Tarlov cysts, also known as sacral nerve root cysts or perineural cysts, are the cerebrospinal fluid dilations of the nerve root sheaths at the dorsal root ganglion and can cause progressive nerve pain. Tarlov cystam can occur in anyone however they are more common in women. They are present in around 5-6 % of the general population. The perineural cyst can form in any section of the spine including cervical, thoracic, lumbar, and sacral.
The actual causes of tarlov cysts are still unknown; however several conditions can increase the spinal fluid pressure that may increase the risk for tarlov cysts. Trauma to the spinal cord and collagen mutations or connective tissue disorders may contribute to the development of the cysts.
The symptoms of tarlov cysts occur due to the compression of the roots of the nerves and may vary depending on the location in the section of the spine. The most common symptoms include pain in lower back or legs or chest or upper back or neck or arms, discomfort and pain while sitting or standing or coughing, dizziness or lack of balance.
Other signs and symptoms may also include vaginal or abdominal pain, ear noises, headaches, blurred visions, restless leg syndrome, loss of sensation on the skin, changes in bowel function, changes in bladder function, changes in sexual function, and loss of reflexes.
Since the actual cause of the condition is unknown, it becomes very difficult to diagnose the condition because of the limited knowledge. Most of the symptoms of the condition are also common to several other conditions which make it hard to guess Tarlov cysts as the reason behind the symptoms. However an experienced neurosurgeon with lot experience treating the condition will recommend magnetic resonance imaging for a patient who has lower back pain. Computed tomographic and myelography tests are also done to confirm the observation.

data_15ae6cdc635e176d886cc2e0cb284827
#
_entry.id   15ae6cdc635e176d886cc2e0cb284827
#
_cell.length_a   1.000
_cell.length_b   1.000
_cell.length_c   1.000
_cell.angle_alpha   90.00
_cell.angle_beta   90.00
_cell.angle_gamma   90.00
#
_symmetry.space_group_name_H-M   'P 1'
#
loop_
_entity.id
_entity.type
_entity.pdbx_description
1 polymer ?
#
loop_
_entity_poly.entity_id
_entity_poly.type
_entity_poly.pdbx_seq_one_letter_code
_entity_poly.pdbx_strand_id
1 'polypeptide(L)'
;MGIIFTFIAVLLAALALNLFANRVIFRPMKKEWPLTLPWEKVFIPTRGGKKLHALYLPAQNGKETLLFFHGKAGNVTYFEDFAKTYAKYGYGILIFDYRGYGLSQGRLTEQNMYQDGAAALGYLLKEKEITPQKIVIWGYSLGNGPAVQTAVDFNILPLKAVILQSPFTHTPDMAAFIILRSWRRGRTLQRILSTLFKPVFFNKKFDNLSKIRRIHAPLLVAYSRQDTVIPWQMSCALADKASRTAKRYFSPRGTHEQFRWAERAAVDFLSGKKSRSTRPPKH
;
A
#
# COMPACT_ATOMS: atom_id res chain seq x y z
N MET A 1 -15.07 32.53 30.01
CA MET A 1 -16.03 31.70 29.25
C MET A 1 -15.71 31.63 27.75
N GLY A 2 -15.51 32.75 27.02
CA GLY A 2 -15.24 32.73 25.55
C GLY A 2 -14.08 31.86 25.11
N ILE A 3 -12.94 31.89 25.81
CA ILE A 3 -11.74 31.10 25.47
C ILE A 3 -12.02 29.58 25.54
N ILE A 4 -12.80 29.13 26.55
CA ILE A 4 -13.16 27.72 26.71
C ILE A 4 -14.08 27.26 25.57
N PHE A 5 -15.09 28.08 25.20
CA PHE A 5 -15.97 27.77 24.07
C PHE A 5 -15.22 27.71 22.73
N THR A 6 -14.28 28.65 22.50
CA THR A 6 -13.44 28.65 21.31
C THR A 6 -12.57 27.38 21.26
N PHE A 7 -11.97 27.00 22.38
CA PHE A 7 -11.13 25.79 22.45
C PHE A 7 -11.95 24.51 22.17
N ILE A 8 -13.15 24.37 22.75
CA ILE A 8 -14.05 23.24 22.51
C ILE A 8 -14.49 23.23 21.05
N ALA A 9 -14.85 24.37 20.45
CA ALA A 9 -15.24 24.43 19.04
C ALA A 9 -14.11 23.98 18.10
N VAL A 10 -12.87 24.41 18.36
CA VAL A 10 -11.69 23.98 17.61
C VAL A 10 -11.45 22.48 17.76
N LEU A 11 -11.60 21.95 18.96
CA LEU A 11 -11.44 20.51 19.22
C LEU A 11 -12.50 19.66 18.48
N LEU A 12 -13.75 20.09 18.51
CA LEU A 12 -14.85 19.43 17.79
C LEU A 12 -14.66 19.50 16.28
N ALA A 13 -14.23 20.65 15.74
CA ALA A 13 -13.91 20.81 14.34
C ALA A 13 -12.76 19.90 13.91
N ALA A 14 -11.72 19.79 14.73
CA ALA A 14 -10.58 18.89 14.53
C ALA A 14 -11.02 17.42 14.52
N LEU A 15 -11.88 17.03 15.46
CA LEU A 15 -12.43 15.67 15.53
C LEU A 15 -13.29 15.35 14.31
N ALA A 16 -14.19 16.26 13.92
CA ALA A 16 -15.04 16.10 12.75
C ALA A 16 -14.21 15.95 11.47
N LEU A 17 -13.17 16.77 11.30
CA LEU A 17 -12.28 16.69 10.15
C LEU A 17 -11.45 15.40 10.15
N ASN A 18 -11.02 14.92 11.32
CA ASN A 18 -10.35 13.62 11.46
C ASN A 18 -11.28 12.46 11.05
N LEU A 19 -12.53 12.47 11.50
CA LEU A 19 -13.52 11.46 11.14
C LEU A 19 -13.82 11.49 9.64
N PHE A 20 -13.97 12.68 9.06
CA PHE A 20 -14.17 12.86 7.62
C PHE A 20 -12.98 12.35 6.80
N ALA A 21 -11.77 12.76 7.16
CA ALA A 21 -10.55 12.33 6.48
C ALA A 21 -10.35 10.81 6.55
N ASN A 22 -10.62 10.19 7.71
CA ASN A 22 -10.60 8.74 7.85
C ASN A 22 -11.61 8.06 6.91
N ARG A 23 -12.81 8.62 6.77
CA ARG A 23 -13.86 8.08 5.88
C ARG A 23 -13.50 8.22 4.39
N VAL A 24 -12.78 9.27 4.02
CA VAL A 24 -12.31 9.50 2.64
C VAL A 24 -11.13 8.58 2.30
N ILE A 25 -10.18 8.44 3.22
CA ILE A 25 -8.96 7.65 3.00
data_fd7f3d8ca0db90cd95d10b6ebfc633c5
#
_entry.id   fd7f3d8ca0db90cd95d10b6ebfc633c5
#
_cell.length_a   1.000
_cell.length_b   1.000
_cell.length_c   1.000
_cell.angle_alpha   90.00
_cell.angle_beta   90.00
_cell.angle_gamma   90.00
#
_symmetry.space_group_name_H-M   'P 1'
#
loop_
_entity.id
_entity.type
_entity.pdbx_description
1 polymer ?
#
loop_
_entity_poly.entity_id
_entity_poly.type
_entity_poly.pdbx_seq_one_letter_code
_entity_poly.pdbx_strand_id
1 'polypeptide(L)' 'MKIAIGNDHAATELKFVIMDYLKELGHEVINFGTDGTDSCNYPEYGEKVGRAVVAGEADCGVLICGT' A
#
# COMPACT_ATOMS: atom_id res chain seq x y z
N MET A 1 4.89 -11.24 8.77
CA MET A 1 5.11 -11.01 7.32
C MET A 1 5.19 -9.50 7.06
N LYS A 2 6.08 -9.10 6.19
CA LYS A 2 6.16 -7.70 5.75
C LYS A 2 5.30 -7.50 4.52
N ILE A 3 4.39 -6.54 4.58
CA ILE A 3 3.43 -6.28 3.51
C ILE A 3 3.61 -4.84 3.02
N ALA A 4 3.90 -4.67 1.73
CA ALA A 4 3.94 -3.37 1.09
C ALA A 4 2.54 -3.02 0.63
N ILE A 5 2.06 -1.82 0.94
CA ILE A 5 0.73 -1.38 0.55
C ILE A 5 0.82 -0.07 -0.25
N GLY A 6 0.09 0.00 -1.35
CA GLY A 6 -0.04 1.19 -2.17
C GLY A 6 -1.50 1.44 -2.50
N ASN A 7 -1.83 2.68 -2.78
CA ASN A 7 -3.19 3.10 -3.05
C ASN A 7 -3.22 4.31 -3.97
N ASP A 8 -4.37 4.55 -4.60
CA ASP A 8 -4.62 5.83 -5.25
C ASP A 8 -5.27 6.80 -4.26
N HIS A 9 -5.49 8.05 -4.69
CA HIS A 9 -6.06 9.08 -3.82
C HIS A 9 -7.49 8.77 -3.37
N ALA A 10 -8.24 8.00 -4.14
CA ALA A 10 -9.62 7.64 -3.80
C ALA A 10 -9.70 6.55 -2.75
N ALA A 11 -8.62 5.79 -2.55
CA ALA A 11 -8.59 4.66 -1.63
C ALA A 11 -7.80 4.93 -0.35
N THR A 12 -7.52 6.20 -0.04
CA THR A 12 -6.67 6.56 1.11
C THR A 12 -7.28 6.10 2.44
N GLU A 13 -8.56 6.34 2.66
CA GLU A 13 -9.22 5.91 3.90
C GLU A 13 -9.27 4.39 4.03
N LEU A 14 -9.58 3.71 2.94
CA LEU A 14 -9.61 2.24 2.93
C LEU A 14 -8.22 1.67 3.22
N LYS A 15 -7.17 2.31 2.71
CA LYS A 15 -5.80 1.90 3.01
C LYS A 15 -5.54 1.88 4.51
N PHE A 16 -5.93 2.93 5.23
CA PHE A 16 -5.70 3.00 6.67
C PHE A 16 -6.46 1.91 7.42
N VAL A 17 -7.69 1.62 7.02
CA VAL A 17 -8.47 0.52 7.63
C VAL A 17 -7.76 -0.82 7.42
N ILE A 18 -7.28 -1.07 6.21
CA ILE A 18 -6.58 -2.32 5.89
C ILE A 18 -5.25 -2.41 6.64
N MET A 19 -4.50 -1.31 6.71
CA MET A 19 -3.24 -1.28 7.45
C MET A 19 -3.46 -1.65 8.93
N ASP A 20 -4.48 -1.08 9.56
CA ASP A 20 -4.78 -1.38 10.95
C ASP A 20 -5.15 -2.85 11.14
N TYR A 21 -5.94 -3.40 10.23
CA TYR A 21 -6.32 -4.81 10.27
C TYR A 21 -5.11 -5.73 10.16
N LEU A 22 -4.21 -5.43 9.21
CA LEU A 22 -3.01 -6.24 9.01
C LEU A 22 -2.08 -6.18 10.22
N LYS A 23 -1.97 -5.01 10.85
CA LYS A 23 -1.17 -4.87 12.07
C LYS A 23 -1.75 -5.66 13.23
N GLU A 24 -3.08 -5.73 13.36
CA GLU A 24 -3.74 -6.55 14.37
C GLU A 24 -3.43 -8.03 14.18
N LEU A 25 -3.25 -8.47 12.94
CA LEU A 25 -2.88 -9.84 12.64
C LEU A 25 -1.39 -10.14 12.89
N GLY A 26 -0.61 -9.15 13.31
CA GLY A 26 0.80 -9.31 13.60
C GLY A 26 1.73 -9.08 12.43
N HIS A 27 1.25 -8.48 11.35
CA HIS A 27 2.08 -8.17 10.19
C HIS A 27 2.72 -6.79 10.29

Common nonsurgical treatments for the condition include drainage of the cerebrospinal fluid and cyst aspiration. A newer technique involves filling the empty space of the cyst with substance such as fibrin glue injection after removing the cerebrospinal fluid from inside the cyst. However such therapies may not prevent symptomatic cyst recurrence.
Other option is to perform a surgery to expose the region of the spine with the cyst and drain the the fluid out. The cyst is then occluded with a fibrin glue injection to to prevent the fluid from returning.
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